In my youth I borrowed $1000 dollars from a finance company. I paid my installments by the monthly due date as stipulated. A few days later a very official letter would arrive telling me that failure to pay had serious legal ramifications. It scared my 17 year old personage half to death. Following line upon line of legal jargon, right at the end of the depressing missive, I read a statement which read: “If payment has been made, please ignore this correspondence.”
Do preachers preach on debt these days? For many, debt is like a hole in a tooth—something to be worried about when you can’t stand it anymore. I hope I’m not the only one here who has noticed a sea change taking place in our world. Unusual days are upon this generation. Wisdom advises that you turn to scripture for that much neglected financial advice. Here’s a Biblical warning that we ignore to our peril: “The rich rules over the poor, And the borrower becomes the lender’s slave” (Pro.22:7). Welcome to the kingdom of the Debt Slaves.
Here’s a few tips to begin buying your freedom:
1. Put God in charge of your money. Seek His wisdom on how money is to be used as a valuable tool (not the master) in your daily life.
2. Start plugging holes. A strict accounting of every cent will show the leaks quickly.
3. Go to the mirror and practice saying: “I don’t have money for that!” Say it at least 10 times. Thus, the next time you are tempted to shell out money for a non-essential (especially to every family member who wants your money), you will be ready with your new war cry: “Do you want me to stay a slave, forever?”—May God give you the strength.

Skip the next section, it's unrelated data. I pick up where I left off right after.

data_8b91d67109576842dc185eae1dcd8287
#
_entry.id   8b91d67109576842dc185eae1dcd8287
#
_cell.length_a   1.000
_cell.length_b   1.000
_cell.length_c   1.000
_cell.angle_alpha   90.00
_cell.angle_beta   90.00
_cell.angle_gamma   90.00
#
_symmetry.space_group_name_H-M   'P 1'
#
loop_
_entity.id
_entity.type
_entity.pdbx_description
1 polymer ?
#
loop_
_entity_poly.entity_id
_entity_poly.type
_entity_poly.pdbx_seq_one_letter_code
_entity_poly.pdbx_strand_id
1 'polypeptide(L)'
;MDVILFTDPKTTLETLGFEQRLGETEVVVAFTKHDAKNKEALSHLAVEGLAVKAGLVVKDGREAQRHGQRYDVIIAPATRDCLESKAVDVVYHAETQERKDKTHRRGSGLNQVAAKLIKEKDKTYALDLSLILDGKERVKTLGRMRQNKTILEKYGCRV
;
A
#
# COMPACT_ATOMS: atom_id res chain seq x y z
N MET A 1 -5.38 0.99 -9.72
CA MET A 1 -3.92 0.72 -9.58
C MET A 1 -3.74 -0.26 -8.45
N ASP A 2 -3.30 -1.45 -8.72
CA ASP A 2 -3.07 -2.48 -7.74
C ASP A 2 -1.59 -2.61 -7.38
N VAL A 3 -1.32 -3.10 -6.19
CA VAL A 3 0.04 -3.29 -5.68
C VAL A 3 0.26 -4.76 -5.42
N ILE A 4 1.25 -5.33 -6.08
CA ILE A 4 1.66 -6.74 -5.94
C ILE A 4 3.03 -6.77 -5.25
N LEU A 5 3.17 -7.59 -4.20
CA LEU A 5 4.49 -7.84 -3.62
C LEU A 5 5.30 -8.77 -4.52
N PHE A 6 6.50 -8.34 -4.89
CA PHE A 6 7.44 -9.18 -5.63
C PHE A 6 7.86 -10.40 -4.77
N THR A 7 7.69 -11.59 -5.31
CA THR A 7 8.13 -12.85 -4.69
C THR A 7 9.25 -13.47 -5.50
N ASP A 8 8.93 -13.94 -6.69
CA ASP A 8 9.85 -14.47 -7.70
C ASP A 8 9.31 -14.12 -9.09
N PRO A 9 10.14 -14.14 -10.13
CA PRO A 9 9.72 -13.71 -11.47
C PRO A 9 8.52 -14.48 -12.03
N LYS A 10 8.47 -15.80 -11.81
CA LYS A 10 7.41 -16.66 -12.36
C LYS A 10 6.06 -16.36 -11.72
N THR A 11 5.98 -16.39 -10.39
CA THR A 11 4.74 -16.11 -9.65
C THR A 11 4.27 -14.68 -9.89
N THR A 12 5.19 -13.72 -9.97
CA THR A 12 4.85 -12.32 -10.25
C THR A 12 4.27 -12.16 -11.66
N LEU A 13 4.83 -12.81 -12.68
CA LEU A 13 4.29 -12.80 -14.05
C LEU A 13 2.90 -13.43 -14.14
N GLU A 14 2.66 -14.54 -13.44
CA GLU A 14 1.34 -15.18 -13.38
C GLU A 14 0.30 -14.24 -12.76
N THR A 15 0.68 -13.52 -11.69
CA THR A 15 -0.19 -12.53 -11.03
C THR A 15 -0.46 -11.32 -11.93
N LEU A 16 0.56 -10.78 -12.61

4. YouTube has a million videos on ‘How to save money,’ find them and become an expert.
5. Initially, it might be fun, but it will get depressing. Getting into debt was easy, getting out of it will be hard. You are literally playing ‘catch-up.’
6. Jesus says, “Whoever can be trusted with very little can also be trusted with much” (Lk.16:10a).
Our goal is to be entrusted with those ‘true riches.’ So, first we must clear away all signs of being untrustworthy with worldly wealth—that includes debt. I’ll leave you with the chorus of the song from which I took my title: “You load sixteen tons, what do you get? Another day older and deeper in debt. Saint Peter don’t you call me ’cause I can’t go. I owe my soul to the company store.”